Now there is an extra step if you put silicone grease on the threads to avoid leaking, usually I just re-up that every time I fill so I try my best to clean it off the threads with a moist cloth so that it doesn't seize up and that way I can just apply it again when I fill my pen so I know I won't have any leaks from old grease!

    I hope this list answered all your cleaning questions, if you do have any more questions or blog topics you'd like to see, feel free to call us or send an email and we would be happy to oblige. Remember to enjoy your pens and keep writing! 
Read more »

Tuesday, June 8, 2021

Father's Day is Fast Approaching!

Father's Day 2021 Gift List

     Father's Day is coming up pretty soon and you don't want to be caught out without a gift but your in luck because this list will go over some ideas to give your father the gift of writing this year! Whether it's a pen or something to go with it like paper or ink, we've got you covered. Please keep in mind that this list is in no way a definitive gift list and that the items are in no particular order, Pen Boutique carries a lot more than what is mentioned on this list so treat this as more of a starting point and check out our website for more options. I will be showcasing 6 different pens, 2 roller, 2 ballpoint and 2 fountain, and then go over a couple of ink and paper options as well so without further ado let's get into the list starting with the pens.

Fountain Pens

  • Pelikan M1000 Green Stripe- Pelikan's flagship model of their Souverän line is one of the best flagship pen models offered from any modern brand and just happens to be my favorite as well because it has a spectacular nib. The M1000 has an eye catching design that is classic but still has a bit of an interesting look which is pretty difficult to pull off, the clip is shaped like a Pelican's bill and the body has an interesting striped design that allows the user to see the ink level when the pen is held up to light. The green and gold color combination is also one that feels very regal and elegant and would be a fantastic addition to any shirt pocket or pen case! The M1000 is a piston filler which means that it has a larger ink capacity but can only be used with bottled inks which is something to keep in mind. The nib is comparable to the larger #8 size and lays down a rather thick and wet line which feels excellent but if you don't prefer a thick line I would definitely recommend going down one from your regularly preferred size. The Pelikan M1000 can be purchased from Pen Boutique for $832 and with this you get a fantastic luxury pen that is one of the best performing in it's price bracket!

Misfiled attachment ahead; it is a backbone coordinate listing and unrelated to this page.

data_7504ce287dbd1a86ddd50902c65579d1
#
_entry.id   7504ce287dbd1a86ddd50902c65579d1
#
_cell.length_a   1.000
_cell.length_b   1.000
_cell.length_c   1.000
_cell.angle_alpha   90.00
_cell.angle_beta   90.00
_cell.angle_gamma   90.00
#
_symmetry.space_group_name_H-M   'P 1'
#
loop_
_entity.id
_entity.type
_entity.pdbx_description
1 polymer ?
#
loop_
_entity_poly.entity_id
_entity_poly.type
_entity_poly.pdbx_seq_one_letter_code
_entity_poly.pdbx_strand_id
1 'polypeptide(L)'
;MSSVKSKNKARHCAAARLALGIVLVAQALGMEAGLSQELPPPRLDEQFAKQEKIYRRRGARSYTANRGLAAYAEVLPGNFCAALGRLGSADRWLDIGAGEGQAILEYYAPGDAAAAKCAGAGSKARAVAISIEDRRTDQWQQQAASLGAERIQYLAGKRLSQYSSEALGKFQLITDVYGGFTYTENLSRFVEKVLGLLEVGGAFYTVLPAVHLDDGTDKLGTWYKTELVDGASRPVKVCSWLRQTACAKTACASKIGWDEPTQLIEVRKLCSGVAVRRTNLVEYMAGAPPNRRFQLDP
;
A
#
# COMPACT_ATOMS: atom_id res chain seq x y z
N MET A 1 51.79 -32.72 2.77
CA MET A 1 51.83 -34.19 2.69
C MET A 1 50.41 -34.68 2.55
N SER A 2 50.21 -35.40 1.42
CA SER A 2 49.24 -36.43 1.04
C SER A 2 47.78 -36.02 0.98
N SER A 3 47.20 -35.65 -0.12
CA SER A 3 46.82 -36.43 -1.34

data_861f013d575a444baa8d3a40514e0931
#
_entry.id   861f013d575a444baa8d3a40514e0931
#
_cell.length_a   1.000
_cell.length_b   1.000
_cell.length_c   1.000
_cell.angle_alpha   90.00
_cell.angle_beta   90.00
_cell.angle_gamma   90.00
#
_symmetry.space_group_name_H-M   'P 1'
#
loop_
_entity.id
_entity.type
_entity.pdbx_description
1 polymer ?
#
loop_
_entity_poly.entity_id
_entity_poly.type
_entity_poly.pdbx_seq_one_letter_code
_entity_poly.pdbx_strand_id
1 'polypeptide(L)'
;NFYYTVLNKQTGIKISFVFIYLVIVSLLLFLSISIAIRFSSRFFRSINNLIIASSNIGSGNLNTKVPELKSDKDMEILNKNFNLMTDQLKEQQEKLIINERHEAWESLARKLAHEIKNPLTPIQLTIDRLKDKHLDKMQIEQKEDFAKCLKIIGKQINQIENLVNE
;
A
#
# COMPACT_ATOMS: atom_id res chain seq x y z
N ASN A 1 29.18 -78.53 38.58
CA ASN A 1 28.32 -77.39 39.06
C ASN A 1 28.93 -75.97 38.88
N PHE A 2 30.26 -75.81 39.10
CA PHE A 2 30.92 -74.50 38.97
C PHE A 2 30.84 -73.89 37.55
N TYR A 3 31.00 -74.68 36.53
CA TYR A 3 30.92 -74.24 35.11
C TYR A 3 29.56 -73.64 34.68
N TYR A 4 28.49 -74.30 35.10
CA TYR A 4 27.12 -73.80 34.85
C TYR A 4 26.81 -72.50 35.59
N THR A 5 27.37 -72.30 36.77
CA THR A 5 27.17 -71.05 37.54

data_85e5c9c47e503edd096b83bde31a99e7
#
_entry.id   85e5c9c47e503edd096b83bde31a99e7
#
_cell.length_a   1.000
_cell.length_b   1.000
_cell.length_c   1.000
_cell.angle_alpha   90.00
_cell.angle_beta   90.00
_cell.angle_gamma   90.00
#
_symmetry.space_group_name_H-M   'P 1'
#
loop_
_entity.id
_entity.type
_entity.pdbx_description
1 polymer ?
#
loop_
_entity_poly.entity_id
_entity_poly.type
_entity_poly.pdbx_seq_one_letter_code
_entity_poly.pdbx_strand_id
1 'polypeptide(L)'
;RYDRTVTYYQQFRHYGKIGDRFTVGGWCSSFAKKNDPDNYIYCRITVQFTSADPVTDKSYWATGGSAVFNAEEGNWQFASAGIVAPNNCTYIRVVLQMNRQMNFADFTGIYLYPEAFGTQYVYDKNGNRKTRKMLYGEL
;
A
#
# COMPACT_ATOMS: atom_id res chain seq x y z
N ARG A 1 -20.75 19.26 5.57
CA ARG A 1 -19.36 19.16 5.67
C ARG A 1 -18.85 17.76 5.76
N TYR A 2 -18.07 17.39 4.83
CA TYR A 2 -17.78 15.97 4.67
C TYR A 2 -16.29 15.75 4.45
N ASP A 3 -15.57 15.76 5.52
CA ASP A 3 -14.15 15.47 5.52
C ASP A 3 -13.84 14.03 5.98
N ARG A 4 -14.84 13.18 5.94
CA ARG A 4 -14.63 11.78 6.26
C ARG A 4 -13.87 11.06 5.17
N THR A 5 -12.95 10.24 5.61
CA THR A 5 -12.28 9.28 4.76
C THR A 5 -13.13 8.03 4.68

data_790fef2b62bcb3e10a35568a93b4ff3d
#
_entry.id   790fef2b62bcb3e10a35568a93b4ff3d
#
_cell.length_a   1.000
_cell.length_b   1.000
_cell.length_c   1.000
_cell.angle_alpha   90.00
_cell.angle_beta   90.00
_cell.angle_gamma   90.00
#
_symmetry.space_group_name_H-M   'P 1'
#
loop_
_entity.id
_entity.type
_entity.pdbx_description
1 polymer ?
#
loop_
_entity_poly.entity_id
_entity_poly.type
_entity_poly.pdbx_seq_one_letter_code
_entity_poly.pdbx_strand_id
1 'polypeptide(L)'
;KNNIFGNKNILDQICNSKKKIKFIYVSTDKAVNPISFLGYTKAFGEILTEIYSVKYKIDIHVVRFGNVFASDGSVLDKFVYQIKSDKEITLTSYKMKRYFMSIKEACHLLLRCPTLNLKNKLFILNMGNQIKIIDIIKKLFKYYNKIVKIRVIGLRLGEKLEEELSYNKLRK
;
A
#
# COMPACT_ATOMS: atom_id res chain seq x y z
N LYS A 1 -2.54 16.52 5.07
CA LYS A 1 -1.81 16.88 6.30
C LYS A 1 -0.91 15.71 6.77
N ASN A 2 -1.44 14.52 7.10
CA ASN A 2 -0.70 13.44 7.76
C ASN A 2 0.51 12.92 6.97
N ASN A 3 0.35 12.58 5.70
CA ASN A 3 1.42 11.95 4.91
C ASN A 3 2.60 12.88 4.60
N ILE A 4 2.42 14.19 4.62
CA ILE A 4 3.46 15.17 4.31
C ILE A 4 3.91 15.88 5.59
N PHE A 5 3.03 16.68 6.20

• Pilot Custom 823- My other favorite pen to recommend as a gift is this beautiful Vac filler, the Pilot Custom 823, which is one of Pilot's most cost effective pens and one of the best value pens in the whole hobby. This is another pen that doesn't stray too far from the classic look but also has a bit of an interesting design feature in that it is a massive demonstrator. The pen comes in the above amber smoke and a regular smoke that is more of a translucent grey color but both allow you to keep an eye out for your ink level before leaving the house which means you won't be caught out with an empty pen. Another nice aspect about this pen is that it comes in a very nice looking gift box and also includes a bottle of Pilot blue ink with your purchase so you can get writing immediately after opening the box. This pen is also an ink bottle only pen because it is a vacuum filler which allows for one of the biggest ink capacities outside of eyedropper and if you get a full fill the whole barrel can actually fill with ink which also adds a little weight to the relatively light pen. The Custom 823 can be purchased from Pen Boutique for $288 and for this price you get a fantastic gold nib pen with a huge ink capacity and a bottle of ink!

Rollerball Pens